black bear claw marks close up. Photo copyright Kim A. Cabrera
Close-up showing the claw marks on the bark.
 
black bear claw marks on a tree. Photo copyright Kim A. Cabrera
A very nice set of claw marks on another alder tree.
 
black bear claw marks on a tree. Photo copyright Kim A. Cabrera
Several sets of scars on the bark indicate this tree has been climbed by bears.
 
black bear climbing signs on a tree. Photo copyright Kim A. Cabrera
These scars were easily visible from the trail.
 
black bear footprint. Photo copyright Kim A. Cabrera
This is the left front foot. Prints in mud are some of the best bear tracks you will find.
 
black bear footprint. Photo copyright Kim A. Cabrera
A right front track found in firm, damp sand along a streambed.
 
black bear footprint. Photo copyright Kim A. Cabrera
Another nice right front track found along the same stream.
 
black bear footprint. Photo copyright Kim A. Cabrera

This right hind track was made in firm soil that was overlaid by a layer of fine, dusty soil.

 
black bear footprints in dust. Photo copyright Kim A. Cabrera
A left front and left hind track. The red arrow indicates the direction of travel.
 
black bear left hind track. Photo copyright Kim A. Cabrera

Another beautiful left hind bear track. Notice that the heel pad has a line in it. The pad is one pad, but there is an area in the middle where there is fur.

 
left front track. Photo copyright Kim A. Cabrera
Wet sand provided a nice medium for this left front track.
 
right front track. Photo copyright Kim A. Cabrera
A right front bear track in wet sand.
 
left front track

The metacarpal pad (or equivalent to your palm) on this bear's front track is nicely outlined in this damp sandy soil. Although the metacarpal pad is easy to see, the toes left hardly any impression.

 
left front track showing carpal pad

This perfect bear track shows the small carpal pad impression, located behind the metacarpal pad. The carpal pad does not show up too often in bear tracks. This is only on the front feet. The hind feet have a different structure.

 
 
black bear cubs. Photo copyright Kim A. Cabrera
A mother bear and her two nearly-grown cubs were caught on my trail camera.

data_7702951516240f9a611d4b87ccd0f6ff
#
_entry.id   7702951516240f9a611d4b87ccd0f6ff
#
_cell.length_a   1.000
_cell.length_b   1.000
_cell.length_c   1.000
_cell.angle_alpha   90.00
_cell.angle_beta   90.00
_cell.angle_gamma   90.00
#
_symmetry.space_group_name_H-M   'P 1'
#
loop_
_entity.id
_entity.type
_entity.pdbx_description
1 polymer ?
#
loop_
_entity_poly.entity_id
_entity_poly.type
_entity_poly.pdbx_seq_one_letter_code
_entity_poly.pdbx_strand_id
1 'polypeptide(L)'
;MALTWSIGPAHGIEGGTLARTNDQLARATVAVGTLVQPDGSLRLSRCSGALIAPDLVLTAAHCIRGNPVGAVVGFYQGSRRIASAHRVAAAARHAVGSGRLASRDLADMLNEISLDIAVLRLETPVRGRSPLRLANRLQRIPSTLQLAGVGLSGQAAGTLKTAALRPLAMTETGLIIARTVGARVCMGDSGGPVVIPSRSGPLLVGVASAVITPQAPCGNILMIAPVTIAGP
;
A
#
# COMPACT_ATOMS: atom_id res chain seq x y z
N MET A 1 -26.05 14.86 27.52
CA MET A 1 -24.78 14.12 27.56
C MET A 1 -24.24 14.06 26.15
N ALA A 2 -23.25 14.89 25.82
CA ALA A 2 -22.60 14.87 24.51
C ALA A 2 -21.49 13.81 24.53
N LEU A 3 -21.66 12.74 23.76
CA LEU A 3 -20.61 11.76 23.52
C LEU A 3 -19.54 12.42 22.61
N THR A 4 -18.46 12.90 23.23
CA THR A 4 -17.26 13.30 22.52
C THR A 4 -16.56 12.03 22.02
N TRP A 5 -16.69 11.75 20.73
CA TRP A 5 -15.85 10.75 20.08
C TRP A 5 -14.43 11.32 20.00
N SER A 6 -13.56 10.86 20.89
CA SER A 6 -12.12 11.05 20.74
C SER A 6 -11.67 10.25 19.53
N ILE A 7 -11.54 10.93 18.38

mama and cubs. Photo copyright Kim A. Cabrera

The mother bear is closest to the camera. The two cubs are side-by-side in the background.

 
mama bear. Photo copyright Kim A. Cabrera
Mama bear looked right into the camera and the flash went off!
 
bear cub. Photo copyright Kim A. Cabrera
One of the cubs sniffing at something on the ground.
 
black bear foot and leg. Photo copyright Kim A. Cabrera

This bear took a photo of itself, but didn't stop to pose properly. The leg is all that's visible.

 
curious bear

Another curious bear who had the flash go off in its face when checking out the trail camera!

 
the curious bear

This is the bear from the above photo who looked right at the trail camera just as the flash went off.

 
bear track in December

This black bear was out of its den and wandering around in December. Normally, it is too cold and rainy and the bears prefer to sleep, but this was a dry winter and the bears were active!

 
black bear track in mud along the eel river. Photo by Kim A. Cabrera.

A black bear track in mud next to the Eel River. The mud was very soft, but this print was the best one left.

 
black bear track at the edge of the river.  Photo by Kim A. Cabrera.

Bear track in mud along the river's edge. The bear walked up onto the little sloping bank at the top of the photo, then pushed through the tall grasses and brush to get to some clear sand on the other side. From there, it had access to the forest and a creekbed.

 
Bear Pictures from my Trail Cameras
bear walking away from camera
 

This bear was walking away when it snapped its photo. Notice the bare patch of fur on the left hind leg. In the photos below, there is a similar bear, probably the same animal. 

 
bear shedding winter coat

A black bear in early summer, shedding its winter coat. The winter coat is heavy and can make a bear too hot in summer. Black bears prefer shady forest environments because it keeps them cool. In direct sun, the black fur absorbs a lot of heat, so bears stay in the shade as much as possible. If the temperature is over 70 degrees, bears might be more active at night when it is cooler.